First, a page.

In September 2019 Fahy et al. published results from the TRIIM (Thymus Regeneration, Immunorestoration, and Insulin Mitigation) trial. Their stated goals were to investigate whether they could restore the immune systems in eight healthy older men (ages 51 - 65) using a combination of recombinant human growth hormone, dehydroepiandrosterone and metformin. While they achieved impressive on-paper results partially restoring the thymus, the most impressive result came from their epigenetic measurement of aging of subjects in the trial.

Fahy et al. had successfully reversed aging in their subjects according to four epigenetic measures of aging. The effect size was large: each measure indicated an average gain of over 2 years after 1 year of treatment.

In other words, if hypothetically a subject was 60 years old at the beginning of the trial, both chronologically and epigenetically, then by the end of the year they would be 61 years old chronologically but less than 59 years old epigenetically.

Of the epigenetic measures of aging, GrimAge is thought to be the best available predictor of lifespan. From the paper introducing GrimAge,

Using large scale validation data from thousands of individuals, we demonstrate that DNAm GrimAge stands out among existing epigenetic clocks in terms of its predictive ability for time-to-death, time-to-coronary heart disease, time-to-cancer, its strong relationship with computed tomography data for fatty liver/excess visceral fat, and age-at-menopause.

Fahy et al. demonstrated a mean age reversal of 2.16 years after 1 year of treatment according to the GrimAge measurement (see Table 1 in the paper).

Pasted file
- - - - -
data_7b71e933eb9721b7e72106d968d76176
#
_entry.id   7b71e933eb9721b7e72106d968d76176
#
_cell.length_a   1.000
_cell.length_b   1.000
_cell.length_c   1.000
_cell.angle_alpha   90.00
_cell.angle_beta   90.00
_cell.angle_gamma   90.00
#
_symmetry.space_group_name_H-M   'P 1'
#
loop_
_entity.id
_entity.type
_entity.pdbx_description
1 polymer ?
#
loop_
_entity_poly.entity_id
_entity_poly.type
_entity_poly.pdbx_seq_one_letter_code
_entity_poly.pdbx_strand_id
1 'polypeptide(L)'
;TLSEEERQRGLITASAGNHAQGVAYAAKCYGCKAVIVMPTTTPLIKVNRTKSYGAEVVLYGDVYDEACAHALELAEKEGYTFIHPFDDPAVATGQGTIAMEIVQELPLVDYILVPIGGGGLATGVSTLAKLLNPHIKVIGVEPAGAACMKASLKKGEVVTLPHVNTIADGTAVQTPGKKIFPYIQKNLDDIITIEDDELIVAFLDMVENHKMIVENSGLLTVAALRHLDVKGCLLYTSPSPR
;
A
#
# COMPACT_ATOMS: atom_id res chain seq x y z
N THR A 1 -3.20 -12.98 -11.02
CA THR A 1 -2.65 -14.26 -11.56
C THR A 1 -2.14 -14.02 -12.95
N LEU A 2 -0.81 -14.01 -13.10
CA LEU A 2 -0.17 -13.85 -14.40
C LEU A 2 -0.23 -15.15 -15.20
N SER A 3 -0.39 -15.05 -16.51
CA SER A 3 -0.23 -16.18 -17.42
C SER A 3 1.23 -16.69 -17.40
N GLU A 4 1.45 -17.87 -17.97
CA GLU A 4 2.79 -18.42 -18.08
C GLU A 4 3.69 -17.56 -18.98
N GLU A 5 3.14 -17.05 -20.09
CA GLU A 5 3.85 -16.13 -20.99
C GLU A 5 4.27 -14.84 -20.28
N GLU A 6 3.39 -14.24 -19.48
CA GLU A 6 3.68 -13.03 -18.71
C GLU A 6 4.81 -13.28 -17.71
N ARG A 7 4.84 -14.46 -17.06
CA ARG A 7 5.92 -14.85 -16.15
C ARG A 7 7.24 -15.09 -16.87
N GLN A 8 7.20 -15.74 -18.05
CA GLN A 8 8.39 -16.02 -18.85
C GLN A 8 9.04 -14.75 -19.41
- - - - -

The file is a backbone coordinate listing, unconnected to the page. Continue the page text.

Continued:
Fahy is reportedly spearheading a new trial, called TRIIM-X (see this part of his recent TEDx talk). He hopes to investigate the effects of a modified version of the same treatment with the benefits of a larger trial and a more diverse set of participants.

The skeptical side of me has a question:

  • Is a reversal of the epigenetic clock good evidence that aging was reversed, or is there a good theoretical reason to think that you can reverse the epigenetic clock without reversing “true” aging and thus increasing lifespan?
  • 1
    $\begingroup$ SE questions need to be targeted and should be a single question rather than a collection of questions. I've edited out your second question to help you adhere to this rule, and also because I think that second question is going to be a pretty broad/chatty/opinion-based one. $\endgroup$ – Bryan Krause Apr 22 at 22:28
  • 1
    $\begingroup$ I'm skeptical that the "biological age" can be estimated with 4% accuracy. $\endgroup$ – MaxB Apr 22 at 22:30
  • $\begingroup$ Also would like to see the results of a longer study checking for increased cancer and autoimmune disease rates. Testing the blood for increased autoimmune activity would be nice too. $\endgroup$ – Polypipe Wrangler Apr 23 at 3:30

Your Answer

By clicking “Post Your Answer”, you agree to our terms of service, privacy policy and cookie policy

Browse other questions tagged or ask your own question.